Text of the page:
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Hoping to spur interest in quantum computing among Black students, IBM has launched the IBM Quantum education and research initiative, which includes working in partnership with 13 historically Black colleges and universities.
As part of the initiative, the newly formed partnership will establish the IBM-HBCU Quantum Center, which will provide access to IBM’s quantum computers as well as a place to collaborate on academic and community outreach programs. IBM is making a multiyear, $100 million investment in technology assets and skills development through the partnerships with historically Black colleges and universities (HBCUs), as well as through the IBM Skills Academy Academic Initiative.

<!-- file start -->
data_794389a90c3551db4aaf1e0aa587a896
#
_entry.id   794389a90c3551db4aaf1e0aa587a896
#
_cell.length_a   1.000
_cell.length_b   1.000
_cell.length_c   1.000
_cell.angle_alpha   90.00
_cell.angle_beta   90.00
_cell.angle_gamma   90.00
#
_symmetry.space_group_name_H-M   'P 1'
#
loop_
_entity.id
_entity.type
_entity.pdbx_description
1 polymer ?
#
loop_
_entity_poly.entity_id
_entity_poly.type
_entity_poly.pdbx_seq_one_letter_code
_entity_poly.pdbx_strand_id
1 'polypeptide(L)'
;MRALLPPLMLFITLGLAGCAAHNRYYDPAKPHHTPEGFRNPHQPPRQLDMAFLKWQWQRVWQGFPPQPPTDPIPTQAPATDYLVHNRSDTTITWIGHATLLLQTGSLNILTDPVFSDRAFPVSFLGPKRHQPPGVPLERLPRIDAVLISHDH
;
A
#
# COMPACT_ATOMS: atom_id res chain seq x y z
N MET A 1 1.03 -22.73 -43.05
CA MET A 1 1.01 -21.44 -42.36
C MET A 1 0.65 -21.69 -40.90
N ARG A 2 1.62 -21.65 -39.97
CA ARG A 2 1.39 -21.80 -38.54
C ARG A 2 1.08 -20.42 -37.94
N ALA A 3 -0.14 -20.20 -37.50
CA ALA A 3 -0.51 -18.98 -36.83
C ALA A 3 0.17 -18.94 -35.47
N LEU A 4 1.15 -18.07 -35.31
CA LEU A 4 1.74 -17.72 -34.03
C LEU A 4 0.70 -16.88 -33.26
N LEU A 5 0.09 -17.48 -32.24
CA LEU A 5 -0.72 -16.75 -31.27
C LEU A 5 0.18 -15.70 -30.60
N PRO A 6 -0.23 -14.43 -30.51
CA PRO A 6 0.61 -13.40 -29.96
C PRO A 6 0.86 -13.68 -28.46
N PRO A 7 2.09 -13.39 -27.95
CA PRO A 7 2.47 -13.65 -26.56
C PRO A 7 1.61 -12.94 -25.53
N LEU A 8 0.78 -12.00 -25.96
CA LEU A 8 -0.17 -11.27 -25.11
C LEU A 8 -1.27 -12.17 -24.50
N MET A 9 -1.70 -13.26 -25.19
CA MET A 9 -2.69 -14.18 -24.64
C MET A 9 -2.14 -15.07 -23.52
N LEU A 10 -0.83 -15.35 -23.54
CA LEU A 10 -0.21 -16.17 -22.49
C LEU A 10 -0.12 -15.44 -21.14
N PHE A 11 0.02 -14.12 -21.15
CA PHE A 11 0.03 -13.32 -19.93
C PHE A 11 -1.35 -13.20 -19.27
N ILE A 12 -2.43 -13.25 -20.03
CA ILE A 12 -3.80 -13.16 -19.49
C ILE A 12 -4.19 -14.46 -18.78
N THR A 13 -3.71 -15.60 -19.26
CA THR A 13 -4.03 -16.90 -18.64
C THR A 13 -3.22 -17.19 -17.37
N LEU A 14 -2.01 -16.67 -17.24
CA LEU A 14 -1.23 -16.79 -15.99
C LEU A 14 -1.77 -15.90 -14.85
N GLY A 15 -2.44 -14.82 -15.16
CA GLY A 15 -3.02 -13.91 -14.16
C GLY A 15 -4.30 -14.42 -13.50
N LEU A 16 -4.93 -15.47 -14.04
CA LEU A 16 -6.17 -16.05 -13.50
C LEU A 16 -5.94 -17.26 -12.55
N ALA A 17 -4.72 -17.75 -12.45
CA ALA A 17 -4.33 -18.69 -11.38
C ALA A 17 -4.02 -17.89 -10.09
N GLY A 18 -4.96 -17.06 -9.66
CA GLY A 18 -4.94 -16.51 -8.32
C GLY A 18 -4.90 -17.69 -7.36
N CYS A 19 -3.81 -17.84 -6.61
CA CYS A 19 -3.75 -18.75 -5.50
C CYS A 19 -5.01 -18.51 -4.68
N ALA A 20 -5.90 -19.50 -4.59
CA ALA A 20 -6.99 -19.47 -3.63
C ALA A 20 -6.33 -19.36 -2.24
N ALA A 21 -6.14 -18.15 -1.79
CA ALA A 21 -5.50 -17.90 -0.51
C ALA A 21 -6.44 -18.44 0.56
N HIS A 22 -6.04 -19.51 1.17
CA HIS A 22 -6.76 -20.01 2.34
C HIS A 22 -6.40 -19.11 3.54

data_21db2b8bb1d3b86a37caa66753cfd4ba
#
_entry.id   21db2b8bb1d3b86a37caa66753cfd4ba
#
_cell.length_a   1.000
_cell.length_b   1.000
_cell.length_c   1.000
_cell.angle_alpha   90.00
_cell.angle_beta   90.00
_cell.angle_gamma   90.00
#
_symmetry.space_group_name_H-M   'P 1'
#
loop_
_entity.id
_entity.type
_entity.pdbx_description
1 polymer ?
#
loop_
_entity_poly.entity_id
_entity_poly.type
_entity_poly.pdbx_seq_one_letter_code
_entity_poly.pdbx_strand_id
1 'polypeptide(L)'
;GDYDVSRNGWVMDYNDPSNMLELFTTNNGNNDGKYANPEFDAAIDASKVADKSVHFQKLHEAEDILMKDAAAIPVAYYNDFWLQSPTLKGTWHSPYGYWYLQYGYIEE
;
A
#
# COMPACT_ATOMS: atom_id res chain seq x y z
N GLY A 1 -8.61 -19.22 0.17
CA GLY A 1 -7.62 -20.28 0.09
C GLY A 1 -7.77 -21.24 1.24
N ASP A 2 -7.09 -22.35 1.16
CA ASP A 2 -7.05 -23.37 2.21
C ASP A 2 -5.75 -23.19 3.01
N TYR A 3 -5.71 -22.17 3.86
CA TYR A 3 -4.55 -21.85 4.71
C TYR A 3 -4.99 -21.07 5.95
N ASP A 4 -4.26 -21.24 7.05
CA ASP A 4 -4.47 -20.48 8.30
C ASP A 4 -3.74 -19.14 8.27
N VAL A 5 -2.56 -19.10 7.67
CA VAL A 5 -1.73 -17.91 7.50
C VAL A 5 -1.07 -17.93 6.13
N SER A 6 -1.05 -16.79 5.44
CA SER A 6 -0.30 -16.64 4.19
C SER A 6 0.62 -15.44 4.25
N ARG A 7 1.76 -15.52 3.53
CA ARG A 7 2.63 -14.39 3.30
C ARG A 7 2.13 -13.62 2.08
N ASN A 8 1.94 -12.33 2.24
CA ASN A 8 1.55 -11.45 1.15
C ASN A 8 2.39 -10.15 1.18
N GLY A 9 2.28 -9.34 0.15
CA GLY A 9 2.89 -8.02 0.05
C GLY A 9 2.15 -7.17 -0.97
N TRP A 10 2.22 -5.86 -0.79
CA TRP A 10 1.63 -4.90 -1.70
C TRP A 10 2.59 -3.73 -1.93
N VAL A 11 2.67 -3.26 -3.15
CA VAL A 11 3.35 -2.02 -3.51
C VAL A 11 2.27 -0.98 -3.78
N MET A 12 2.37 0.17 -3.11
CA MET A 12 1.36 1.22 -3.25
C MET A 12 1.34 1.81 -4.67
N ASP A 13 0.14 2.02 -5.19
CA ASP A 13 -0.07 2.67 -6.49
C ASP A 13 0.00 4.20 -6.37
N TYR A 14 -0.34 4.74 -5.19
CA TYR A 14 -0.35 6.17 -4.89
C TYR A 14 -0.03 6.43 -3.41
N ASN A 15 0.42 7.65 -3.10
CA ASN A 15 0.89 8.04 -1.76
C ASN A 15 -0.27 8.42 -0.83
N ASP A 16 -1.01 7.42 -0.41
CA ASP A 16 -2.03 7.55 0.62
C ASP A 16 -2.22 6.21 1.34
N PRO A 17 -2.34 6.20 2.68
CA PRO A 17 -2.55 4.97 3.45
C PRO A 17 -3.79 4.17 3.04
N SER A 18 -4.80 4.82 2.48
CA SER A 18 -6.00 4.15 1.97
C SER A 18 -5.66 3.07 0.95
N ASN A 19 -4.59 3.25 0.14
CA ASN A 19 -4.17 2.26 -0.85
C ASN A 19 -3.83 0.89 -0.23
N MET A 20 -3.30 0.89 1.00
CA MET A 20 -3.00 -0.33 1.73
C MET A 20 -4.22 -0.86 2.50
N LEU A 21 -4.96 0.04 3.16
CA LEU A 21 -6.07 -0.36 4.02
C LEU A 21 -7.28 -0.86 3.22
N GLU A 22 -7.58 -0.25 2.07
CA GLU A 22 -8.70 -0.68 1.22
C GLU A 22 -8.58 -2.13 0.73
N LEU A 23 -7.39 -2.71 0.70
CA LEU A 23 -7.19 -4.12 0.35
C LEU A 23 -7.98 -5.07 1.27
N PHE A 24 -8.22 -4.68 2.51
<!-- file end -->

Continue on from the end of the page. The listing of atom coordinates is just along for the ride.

“The [IBM-HBCU Quantum Center] brings together both faculty and students from across all the institutions, where they can collaborate and research education programs together,” said Kayla Lee, Growth Product Manager, Community Partnerships at IBM Quantum. “It’s really an experiment to see what schools who have something in common can create technology programs.”
Disparities in number of science degrees
According to data collected on the ethnicity of all bachelor’s degree students from the National Center for Education Statistics, Black students are underrepresented in STEM disciplines, something that is magnified when it comes to emerging technology fields like quantum computing.
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